“I am ninety-one years old, and almost everyone who was once in my life is now a ghost.
Sometimes these spirits have been more real to me than people, more real than God. They fill silence with their weight, dense and warm, like bread dough rising under cloth. My gram, with her kind eyes and talcum-dusted skin. My da, sober, laughing. My mam, singing a tune. The bitterness and alcohol and depression are stripped away from these phantom incarnations, and they console and protect me in death as they never did in life.
I’ve come to think that’s what heaven is-a place in the memory of others where our best selves live on.”-loc 52

“My parents left Ireland in hopes of a brighter future, all of us believing we were on our way to a land of plenty. As it happened, they failed in this new land, failed in just about every way possible. It may have been that they were weak people, ill suited for the rigors of emigration, its humiliations and compromises, its competing demands of self-discipline and adventurousness. But I wonder how things might have been different if my father was part of a family business that gave him structure and a steady place for a man like him-or if my mother had been surrounded by women, sisters and nieces, perhaps, who could have provided relief from destitution and loneliness, a refuge from strangers.”-loc 495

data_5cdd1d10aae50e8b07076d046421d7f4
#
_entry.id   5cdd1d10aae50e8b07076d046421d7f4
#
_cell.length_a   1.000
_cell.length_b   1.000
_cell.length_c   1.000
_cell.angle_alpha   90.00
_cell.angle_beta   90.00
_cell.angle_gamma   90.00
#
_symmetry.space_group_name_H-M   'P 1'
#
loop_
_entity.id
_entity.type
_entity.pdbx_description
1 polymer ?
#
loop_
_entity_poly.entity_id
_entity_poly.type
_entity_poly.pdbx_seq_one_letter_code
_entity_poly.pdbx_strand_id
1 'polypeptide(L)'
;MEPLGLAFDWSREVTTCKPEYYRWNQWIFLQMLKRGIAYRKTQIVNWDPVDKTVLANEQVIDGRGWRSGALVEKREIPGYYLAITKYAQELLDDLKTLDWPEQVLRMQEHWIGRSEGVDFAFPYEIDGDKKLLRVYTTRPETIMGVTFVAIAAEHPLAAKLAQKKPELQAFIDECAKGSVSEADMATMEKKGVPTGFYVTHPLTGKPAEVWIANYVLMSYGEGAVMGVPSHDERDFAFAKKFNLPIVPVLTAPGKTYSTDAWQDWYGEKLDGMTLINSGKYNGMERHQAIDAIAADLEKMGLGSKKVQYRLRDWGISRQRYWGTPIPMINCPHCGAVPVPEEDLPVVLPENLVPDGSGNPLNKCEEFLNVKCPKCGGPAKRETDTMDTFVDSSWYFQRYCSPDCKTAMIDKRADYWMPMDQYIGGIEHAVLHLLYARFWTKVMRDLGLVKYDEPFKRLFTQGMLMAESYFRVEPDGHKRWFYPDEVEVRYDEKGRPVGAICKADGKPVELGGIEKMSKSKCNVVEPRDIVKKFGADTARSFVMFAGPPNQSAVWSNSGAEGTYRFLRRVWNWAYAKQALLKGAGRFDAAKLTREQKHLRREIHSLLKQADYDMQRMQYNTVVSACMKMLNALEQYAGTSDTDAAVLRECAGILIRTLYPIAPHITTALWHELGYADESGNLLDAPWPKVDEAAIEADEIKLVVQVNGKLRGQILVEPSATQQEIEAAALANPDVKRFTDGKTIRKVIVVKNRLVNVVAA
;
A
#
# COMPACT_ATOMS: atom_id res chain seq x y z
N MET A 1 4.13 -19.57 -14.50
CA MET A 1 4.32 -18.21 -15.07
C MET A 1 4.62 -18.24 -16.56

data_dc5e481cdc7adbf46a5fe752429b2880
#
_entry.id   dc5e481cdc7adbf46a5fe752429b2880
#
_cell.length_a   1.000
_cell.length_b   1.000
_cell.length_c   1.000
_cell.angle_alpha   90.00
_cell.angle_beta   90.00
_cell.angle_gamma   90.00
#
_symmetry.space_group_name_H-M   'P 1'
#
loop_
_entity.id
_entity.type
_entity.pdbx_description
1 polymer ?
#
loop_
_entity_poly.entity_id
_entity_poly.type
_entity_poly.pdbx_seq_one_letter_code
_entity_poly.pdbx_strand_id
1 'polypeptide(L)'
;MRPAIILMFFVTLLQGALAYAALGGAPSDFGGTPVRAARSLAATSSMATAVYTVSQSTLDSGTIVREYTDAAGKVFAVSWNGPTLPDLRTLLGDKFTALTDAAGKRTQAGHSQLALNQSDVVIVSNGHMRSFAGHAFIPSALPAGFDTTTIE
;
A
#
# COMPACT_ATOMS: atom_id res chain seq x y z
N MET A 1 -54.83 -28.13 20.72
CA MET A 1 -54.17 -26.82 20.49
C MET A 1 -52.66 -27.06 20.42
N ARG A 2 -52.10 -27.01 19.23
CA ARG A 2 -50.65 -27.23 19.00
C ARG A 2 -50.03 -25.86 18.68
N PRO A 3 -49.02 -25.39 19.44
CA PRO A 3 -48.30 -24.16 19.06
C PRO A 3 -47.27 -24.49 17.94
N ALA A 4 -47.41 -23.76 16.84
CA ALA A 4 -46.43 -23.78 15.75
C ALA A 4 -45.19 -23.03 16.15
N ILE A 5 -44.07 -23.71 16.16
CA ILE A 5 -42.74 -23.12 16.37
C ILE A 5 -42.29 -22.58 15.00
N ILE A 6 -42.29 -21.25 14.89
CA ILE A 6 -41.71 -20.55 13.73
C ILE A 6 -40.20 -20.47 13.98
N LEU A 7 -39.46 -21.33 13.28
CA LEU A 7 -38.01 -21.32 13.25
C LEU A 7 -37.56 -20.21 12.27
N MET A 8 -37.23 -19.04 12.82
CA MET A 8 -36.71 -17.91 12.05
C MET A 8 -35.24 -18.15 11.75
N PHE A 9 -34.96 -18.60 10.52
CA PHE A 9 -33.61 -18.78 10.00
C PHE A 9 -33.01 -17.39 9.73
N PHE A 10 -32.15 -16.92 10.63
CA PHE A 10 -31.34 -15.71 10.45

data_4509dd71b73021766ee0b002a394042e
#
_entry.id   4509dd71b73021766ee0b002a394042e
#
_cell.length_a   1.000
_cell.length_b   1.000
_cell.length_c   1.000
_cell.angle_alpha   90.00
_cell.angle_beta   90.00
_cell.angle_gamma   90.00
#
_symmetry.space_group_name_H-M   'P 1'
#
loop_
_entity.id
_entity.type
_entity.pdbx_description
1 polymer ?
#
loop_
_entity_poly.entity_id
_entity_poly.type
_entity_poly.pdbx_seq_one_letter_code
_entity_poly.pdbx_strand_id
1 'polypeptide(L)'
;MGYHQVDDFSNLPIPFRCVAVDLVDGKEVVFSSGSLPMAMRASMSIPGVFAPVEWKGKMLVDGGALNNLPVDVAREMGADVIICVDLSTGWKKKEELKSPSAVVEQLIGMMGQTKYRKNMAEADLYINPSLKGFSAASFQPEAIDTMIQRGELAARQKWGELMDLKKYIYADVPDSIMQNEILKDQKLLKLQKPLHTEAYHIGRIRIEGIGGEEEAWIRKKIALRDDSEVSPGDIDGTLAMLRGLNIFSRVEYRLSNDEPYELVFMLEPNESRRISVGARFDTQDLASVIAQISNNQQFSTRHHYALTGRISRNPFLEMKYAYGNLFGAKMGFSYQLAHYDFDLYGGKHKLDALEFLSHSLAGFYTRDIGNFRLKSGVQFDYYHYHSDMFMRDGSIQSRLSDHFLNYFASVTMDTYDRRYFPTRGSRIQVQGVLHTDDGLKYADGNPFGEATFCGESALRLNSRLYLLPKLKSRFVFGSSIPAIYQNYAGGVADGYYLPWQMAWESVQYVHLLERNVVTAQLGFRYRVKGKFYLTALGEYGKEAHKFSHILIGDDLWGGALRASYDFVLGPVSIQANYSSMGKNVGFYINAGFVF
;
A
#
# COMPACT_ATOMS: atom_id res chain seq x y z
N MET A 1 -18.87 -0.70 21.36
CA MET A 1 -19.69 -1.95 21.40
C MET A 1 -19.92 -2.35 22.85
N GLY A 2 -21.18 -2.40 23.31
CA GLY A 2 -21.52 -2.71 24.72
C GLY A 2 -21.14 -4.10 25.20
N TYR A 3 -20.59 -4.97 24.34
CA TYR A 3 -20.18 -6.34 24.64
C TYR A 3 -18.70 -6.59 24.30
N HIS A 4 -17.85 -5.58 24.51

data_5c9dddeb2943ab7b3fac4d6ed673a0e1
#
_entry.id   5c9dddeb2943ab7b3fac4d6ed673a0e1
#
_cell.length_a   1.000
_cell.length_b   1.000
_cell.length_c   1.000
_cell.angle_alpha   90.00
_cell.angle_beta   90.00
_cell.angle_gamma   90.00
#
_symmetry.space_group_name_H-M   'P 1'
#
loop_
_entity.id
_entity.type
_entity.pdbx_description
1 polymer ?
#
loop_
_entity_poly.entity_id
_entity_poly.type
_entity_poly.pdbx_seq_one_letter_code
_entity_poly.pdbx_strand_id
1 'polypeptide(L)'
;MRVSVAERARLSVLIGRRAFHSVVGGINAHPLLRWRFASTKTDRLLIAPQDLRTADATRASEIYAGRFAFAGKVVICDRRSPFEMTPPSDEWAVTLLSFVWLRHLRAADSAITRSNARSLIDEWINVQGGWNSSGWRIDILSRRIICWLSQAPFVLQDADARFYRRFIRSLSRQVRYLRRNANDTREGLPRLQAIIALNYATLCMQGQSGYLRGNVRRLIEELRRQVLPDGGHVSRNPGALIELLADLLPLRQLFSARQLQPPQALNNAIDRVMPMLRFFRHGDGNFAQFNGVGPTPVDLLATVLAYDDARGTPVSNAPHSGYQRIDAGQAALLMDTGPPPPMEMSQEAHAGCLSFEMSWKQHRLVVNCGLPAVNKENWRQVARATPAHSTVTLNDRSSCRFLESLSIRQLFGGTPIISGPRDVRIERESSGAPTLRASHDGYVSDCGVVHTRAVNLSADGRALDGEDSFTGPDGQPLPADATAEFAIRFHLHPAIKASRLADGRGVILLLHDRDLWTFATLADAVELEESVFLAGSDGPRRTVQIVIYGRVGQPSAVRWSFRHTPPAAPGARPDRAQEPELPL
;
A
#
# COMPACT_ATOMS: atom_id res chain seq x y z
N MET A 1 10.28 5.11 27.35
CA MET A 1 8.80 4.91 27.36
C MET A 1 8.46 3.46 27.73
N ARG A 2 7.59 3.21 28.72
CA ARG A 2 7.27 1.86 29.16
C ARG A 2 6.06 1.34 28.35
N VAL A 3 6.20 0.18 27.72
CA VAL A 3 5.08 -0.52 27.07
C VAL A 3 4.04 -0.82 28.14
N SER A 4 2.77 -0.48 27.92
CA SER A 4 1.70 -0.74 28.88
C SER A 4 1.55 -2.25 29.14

“‘Be careful, dear,’ she says, running a light finger over my stitches. ‘Take the time to make them small and even. Remember, somebody will wear this, probably over and over until it’s worn through. A lady wants to feel pretty, no matter how much money she has.'”-loc 1531

“I listen to Mr. Sorenson and nod politely as he talks, but it’s hard to concentrate. I feel myself retreating to someplace deep inside. It is a pitiful kind of childhood, to know that no one loves you or is taking care of you, to always be on the outside looking in. I feel a decade older than my years. I know too much; I have seen people at their worst, at their most desperate and selfish, and this knowledge makes me wary. So I am learning to pretend, to smile and nod, to display empathy I do not feel. I am learning to pass, to look like everyone else, even though I feel broken inside.”-loc 1625